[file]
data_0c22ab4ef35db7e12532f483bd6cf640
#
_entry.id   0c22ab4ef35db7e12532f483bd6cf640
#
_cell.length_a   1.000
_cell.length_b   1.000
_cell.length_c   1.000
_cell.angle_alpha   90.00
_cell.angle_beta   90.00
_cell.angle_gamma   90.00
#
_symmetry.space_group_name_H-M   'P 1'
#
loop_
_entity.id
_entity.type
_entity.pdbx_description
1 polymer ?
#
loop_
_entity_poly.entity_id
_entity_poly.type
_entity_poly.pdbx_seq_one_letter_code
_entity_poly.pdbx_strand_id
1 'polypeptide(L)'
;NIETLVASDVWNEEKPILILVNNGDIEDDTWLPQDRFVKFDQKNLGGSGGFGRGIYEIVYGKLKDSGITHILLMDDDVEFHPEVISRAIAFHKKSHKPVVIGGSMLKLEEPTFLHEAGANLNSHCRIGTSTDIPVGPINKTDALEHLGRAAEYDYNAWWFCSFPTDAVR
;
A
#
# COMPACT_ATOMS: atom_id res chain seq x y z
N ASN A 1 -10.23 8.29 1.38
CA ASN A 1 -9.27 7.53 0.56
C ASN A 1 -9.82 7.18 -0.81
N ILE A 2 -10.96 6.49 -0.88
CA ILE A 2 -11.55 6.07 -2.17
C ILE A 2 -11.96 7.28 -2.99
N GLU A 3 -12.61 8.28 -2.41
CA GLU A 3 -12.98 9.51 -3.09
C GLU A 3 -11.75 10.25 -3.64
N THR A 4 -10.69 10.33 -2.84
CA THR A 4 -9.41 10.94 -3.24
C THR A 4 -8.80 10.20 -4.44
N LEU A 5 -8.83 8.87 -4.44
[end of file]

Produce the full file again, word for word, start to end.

data_0c22ab4ef35db7e12532f483bd6cf640
#
_entry.id   0c22ab4ef35db7e12532f483bd6cf640
#
_cell.length_a   1.000
_cell.length_b   1.000
_cell.length_c   1.000
_cell.angle_alpha   90.00
_cell.angle_beta   90.00
_cell.angle_gamma   90.00
#
_symmetry.space_group_name_H-M   'P 1'
#
loop_
_entity.id
_entity.type
_entity.pdbx_description
1 polymer ?
#
loop_
_entity_poly.entity_id
_entity_poly.type
_entity_poly.pdbx_seq_one_letter_code
_entity_poly.pdbx_strand_id
1 'polypeptide(L)'
;NIETLVASDVWNEEKPILILVNNGDIEDDTWLPQDRFVKFDQKNLGGSGGFGRGIYEIVYGKLKDSGITHILLMDDDVEFHPEVISRAIAFHKKSHKPVVIGGSMLKLEEPTFLHEAGANLNSHCRIGTSTDIPVGPINKTDALEHLGRAAEYDYNAWWFCSFPTDAVR
;
A
#
# COMPACT_ATOMS: atom_id res chain seq x y z
N ASN A 1 -10.23 8.29 1.38
CA ASN A 1 -9.27 7.53 0.56
C ASN A 1 -9.82 7.18 -0.81
N ILE A 2 -10.96 6.49 -0.88
CA ILE A 2 -11.55 6.07 -2.17
C ILE A 2 -11.96 7.28 -2.99
N GLU A 3 -12.61 8.28 -2.41
CA GLU A 3 -12.98 9.51 -3.09
C GLU A 3 -11.75 10.25 -3.64
N THR A 4 -10.69 10.33 -2.84
CA THR A 4 -9.41 10.94 -3.24
C THR A 4 -8.80 10.20 -4.44
N LEU A 5 -8.83 8.87 -4.44